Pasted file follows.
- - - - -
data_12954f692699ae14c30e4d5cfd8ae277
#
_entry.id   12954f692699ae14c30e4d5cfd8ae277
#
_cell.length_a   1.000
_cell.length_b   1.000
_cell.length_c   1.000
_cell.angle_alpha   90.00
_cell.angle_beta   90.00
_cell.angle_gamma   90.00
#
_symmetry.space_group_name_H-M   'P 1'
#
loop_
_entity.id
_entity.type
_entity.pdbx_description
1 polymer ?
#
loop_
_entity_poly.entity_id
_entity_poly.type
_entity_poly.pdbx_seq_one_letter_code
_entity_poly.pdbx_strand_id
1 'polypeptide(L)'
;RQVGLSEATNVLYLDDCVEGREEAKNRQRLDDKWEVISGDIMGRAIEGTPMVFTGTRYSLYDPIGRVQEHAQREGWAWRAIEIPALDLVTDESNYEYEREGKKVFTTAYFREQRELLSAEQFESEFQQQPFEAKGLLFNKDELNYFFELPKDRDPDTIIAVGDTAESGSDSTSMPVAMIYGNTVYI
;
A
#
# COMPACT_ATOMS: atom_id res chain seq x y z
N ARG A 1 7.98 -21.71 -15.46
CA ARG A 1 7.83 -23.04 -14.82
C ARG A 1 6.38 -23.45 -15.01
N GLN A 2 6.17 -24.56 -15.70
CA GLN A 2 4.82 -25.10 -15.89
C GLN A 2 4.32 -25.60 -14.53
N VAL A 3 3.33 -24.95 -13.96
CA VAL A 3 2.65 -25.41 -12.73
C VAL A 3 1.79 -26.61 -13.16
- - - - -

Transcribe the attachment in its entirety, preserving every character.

data_12954f692699ae14c30e4d5cfd8ae277
#
_entry.id   12954f692699ae14c30e4d5cfd8ae277
#
_cell.length_a   1.000
_cell.length_b   1.000
_cell.length_c   1.000
_cell.angle_alpha   90.00
_cell.angle_beta   90.00
_cell.angle_gamma   90.00
#
_symmetry.space_group_name_H-M   'P 1'
#
loop_
_entity.id
_entity.type
_entity.pdbx_description
1 polymer ?
#
loop_
_entity_poly.entity_id
_entity_poly.type
_entity_poly.pdbx_seq_one_letter_code
_entity_poly.pdbx_strand_id
1 'polypeptide(L)'
;RQVGLSEATNVLYLDDCVEGREEAKNRQRLDDKWEVISGDIMGRAIEGTPMVFTGTRYSLYDPIGRVQEHAQREGWAWRAIEIPALDLVTDESNYEYEREGKKVFTTAYFREQRELLSAEQFESEFQQQPFEAKGLLFNKDELNYFFELPKDRDPDTIIAVGDTAESGSDSTSMPVAMIYGNTVYI
;
A
#
# COMPACT_ATOMS: atom_id res chain seq x y z
N ARG A 1 7.98 -21.71 -15.46
CA ARG A 1 7.83 -23.04 -14.82
C ARG A 1 6.38 -23.45 -15.01
N GLN A 2 6.17 -24.56 -15.70
CA GLN A 2 4.82 -25.10 -15.89
C GLN A 2 4.32 -25.60 -14.53
N VAL A 3 3.33 -24.95 -13.96
CA VAL A 3 2.65 -25.41 -12.73
C VAL A 3 1.79 -26.61 -13.16